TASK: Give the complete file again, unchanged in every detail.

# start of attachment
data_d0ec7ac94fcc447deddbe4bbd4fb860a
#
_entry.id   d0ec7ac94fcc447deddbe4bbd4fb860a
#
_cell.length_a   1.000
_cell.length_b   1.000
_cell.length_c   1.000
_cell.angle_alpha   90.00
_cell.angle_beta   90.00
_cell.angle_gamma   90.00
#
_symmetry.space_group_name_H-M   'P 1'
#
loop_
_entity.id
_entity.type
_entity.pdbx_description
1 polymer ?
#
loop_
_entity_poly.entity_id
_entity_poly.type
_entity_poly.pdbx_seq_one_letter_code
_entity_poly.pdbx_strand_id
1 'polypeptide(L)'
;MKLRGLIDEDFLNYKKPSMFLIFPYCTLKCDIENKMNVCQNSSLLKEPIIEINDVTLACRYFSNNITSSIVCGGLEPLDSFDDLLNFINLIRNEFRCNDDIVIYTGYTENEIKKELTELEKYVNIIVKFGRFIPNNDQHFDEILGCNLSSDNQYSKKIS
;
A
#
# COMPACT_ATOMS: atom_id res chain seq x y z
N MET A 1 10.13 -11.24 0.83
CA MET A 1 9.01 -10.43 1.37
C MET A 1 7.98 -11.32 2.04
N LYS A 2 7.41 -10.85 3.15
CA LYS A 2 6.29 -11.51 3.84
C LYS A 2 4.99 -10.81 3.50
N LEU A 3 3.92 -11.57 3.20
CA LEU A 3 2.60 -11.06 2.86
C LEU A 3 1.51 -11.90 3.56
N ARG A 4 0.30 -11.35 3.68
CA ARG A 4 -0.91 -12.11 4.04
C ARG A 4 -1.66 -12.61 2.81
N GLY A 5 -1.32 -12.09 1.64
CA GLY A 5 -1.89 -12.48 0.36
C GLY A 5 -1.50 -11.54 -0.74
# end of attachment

data_d0ec7ac94fcc447deddbe4bbd4fb860a
#
_entry.id   d0ec7ac94fcc447deddbe4bbd4fb860a
#
_cell.length_a   1.000
_cell.length_b   1.000
_cell.length_c   1.000
_cell.angle_alpha   90.00
_cell.angle_beta   90.00
_cell.angle_gamma   90.00
#
_symmetry.space_group_name_H-M   'P 1'
#
loop_
_entity.id
_entity.type
_entity.pdbx_description
1 polymer ?
#
loop_
_entity_poly.entity_id
_entity_poly.type
_entity_poly.pdbx_seq_one_letter_code
_entity_poly.pdbx_strand_id
1 'polypeptide(L)'
;MKLRGLIDEDFLNYKKPSMFLIFPYCTLKCDIENKMNVCQNSSLLKEPIIEINDVTLACRYFSNNITSSIVCGGLEPLDSFDDLLNFINLIRNEFRCNDDIVIYTGYTENEIKKELTELEKYVNIIVKFGRFIPNNDQHFDEILGCNLSSDNQYSKKIS
;
A
#
# COMPACT_ATOMS: atom_id res chain seq x y z
N MET A 1 10.13 -11.24 0.83
CA MET A 1 9.01 -10.43 1.37
C MET A 1 7.98 -11.32 2.04
N LYS A 2 7.41 -10.85 3.15
CA LYS A 2 6.29 -11.51 3.84
C LYS A 2 4.99 -10.81 3.50
N LEU A 3 3.92 -11.57 3.20
CA LEU A 3 2.60 -11.06 2.86
C LEU A 3 1.51 -11.90 3.56
N ARG A 4 0.30 -11.35 3.68
CA ARG A 4 -0.91 -12.11 4.04
C ARG A 4 -1.66 -12.61 2.81
N GLY A 5 -1.32 -12.09 1.64
CA GLY A 5 -1.89 -12.48 0.36
C GLY A 5 -1.50 -11.54 -0.74